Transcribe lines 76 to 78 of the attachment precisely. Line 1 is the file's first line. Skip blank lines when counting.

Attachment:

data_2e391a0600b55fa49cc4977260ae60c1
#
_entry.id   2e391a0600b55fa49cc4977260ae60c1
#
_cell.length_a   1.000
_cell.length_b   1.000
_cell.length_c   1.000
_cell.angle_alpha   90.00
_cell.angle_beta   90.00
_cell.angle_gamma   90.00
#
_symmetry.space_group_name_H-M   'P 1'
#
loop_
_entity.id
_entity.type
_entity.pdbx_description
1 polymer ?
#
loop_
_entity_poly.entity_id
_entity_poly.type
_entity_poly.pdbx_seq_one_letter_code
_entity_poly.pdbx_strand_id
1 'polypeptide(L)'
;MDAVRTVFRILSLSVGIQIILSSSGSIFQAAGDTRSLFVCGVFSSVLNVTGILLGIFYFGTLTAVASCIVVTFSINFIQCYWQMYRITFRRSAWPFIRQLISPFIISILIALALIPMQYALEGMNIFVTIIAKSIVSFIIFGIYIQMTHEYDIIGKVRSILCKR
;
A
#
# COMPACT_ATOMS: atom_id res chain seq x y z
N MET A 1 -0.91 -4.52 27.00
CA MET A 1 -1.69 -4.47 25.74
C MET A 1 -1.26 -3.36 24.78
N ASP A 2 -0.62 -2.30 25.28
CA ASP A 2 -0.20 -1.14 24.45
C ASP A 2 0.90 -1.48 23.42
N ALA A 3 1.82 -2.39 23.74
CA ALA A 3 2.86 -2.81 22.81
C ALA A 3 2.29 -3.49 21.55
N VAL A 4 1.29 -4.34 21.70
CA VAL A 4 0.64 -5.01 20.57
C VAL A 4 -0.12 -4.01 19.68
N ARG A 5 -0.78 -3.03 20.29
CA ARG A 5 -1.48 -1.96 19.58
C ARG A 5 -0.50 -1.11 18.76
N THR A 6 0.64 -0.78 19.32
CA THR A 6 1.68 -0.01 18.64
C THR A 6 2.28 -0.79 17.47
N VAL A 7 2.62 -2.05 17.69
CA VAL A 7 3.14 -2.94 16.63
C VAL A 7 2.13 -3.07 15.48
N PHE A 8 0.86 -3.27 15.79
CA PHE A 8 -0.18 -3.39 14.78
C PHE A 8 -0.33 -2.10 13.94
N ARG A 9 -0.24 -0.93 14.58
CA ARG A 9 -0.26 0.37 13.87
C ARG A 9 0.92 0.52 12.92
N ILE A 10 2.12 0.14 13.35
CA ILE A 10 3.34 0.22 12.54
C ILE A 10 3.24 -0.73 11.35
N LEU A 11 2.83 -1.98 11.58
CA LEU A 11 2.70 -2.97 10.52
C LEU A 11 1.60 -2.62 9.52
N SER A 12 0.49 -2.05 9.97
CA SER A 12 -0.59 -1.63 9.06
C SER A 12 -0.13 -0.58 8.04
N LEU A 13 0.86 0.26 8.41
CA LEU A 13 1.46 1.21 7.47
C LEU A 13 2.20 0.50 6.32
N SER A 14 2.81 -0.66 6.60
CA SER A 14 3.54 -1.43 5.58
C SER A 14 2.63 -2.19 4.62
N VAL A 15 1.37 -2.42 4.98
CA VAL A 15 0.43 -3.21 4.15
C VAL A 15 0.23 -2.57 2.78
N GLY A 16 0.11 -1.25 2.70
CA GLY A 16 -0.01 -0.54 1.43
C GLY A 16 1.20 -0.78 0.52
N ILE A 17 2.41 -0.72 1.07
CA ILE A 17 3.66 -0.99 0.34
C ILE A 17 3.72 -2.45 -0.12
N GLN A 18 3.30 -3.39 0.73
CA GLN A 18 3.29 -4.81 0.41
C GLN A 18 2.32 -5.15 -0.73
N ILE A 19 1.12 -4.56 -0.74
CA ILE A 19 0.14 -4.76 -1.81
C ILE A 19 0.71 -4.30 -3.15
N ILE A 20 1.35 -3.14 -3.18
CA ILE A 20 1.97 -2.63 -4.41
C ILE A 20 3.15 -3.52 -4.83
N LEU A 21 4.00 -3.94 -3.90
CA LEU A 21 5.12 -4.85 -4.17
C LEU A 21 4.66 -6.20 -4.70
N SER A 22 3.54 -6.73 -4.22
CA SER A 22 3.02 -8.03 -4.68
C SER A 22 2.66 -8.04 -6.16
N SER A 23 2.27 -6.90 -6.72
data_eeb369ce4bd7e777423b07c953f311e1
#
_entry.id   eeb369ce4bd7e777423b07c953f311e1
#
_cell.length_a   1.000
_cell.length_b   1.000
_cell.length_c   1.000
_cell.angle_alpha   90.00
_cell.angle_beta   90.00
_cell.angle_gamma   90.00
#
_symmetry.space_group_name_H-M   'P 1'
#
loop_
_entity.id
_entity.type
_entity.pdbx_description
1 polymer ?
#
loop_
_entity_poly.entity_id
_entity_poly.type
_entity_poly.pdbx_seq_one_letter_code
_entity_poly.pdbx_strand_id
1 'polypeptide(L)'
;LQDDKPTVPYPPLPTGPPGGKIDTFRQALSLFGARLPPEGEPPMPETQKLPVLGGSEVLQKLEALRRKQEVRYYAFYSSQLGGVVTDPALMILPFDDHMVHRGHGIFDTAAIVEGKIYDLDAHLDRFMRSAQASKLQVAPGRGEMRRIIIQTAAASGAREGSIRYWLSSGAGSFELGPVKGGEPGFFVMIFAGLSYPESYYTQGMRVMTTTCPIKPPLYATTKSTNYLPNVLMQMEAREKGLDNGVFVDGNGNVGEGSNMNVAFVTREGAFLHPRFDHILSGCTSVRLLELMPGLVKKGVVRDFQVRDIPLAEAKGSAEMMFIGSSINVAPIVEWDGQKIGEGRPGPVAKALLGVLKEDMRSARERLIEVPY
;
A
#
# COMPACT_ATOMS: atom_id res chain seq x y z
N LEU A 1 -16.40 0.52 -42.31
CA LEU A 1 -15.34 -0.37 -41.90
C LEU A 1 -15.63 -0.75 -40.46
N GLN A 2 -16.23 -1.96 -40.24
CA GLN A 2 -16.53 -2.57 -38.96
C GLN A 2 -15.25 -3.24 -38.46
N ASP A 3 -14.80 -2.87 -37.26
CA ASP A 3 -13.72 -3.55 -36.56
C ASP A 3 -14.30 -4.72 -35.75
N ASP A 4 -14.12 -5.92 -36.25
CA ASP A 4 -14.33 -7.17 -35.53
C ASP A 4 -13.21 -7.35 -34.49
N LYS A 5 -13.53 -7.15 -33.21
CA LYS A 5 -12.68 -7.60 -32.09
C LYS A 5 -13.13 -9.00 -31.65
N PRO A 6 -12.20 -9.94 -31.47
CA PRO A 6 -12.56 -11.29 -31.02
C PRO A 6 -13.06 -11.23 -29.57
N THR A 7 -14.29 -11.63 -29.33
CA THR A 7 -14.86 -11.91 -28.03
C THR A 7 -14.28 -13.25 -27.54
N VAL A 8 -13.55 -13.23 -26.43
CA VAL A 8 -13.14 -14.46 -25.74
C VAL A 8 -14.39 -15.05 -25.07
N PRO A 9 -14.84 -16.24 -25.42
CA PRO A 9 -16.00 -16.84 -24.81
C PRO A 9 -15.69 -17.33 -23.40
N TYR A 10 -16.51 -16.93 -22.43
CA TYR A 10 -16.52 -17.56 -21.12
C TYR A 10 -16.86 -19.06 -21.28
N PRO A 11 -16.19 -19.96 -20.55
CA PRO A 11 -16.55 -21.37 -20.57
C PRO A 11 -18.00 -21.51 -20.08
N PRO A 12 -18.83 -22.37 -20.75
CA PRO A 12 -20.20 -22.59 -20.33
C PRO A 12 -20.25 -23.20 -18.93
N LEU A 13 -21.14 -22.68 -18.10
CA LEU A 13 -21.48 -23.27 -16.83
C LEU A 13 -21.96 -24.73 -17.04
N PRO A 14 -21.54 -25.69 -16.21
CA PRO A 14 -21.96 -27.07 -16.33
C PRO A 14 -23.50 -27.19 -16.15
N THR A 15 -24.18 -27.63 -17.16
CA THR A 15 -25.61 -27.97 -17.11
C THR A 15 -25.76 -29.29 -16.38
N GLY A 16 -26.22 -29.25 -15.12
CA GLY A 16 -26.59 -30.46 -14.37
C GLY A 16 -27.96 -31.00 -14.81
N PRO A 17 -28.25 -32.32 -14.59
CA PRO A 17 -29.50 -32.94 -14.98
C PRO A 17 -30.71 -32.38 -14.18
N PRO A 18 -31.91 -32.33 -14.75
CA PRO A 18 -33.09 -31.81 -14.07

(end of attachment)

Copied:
N GLY A 16 0.11 -1.25 2.70
CA GLY A 16 -0.01 -0.54 1.43
C GLY A 16 1.20 -0.78 0.52